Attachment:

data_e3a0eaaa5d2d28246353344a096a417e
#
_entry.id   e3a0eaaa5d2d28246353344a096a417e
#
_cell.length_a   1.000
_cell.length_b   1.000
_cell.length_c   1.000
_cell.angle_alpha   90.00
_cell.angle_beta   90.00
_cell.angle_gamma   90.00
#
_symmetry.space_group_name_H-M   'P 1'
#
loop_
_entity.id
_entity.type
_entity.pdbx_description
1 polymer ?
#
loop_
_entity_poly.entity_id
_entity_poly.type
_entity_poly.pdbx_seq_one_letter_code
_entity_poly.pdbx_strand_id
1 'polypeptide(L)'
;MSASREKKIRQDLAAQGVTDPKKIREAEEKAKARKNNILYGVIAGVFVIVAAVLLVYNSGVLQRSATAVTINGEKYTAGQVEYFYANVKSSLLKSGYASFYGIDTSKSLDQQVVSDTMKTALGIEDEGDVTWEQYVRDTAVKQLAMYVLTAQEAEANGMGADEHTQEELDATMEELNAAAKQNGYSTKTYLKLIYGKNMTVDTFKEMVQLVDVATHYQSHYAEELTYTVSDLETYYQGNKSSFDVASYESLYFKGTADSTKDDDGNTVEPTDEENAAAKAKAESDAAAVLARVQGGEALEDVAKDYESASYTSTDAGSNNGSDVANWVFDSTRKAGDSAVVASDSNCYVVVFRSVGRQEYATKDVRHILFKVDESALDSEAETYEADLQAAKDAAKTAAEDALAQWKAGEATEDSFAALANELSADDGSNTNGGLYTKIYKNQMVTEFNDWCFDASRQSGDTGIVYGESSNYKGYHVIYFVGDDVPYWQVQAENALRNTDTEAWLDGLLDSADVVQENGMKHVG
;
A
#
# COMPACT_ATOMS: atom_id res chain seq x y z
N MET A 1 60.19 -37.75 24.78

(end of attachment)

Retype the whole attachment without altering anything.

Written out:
data_e3a0eaaa5d2d28246353344a096a417e
#
_entry.id   e3a0eaaa5d2d28246353344a096a417e
#
_cell.length_a   1.000
_cell.length_b   1.000
_cell.length_c   1.000
_cell.angle_alpha   90.00
_cell.angle_beta   90.00
_cell.angle_gamma   90.00
#
_symmetry.space_group_name_H-M   'P 1'
#
loop_
_entity.id
_entity.type
_entity.pdbx_description
1 polymer ?
#
loop_
_entity_poly.entity_id
_entity_poly.type
_entity_poly.pdbx_seq_one_letter_code
_entity_poly.pdbx_strand_id
1 'polypeptide(L)'
;MSASREKKIRQDLAAQGVTDPKKIREAEEKAKARKNNILYGVIAGVFVIVAAVLLVYNSGVLQRSATAVTINGEKYTAGQVEYFYANVKSSLLKSGYASFYGIDTSKSLDQQVVSDTMKTALGIEDEGDVTWEQYVRDTAVKQLAMYVLTAQEAEANGMGADEHTQEELDATMEELNAAAKQNGYSTKTYLKLIYGKNMTVDTFKEMVQLVDVATHYQSHYAEELTYTVSDLETYYQGNKSSFDVASYESLYFKGTADSTKDDDGNTVEPTDEENAAAKAKAESDAAAVLARVQGGEALEDVAKDYESASYTSTDAGSNNGSDVANWVFDSTRKAGDSAVVASDSNCYVVVFRSVGRQEYATKDVRHILFKVDESALDSEAETYEADLQAAKDAAKTAAEDALAQWKAGEATEDSFAALANELSADDGSNTNGGLYTKIYKNQMVTEFNDWCFDASRQSGDTGIVYGESSNYKGYHVIYFVGDDVPYWQVQAENALRNTDTEAWLDGLLDSADVVQENGMKHVG
;
A
#
# COMPACT_ATOMS: atom_id res chain seq x y z
N MET A 1 60.19 -37.75 24.78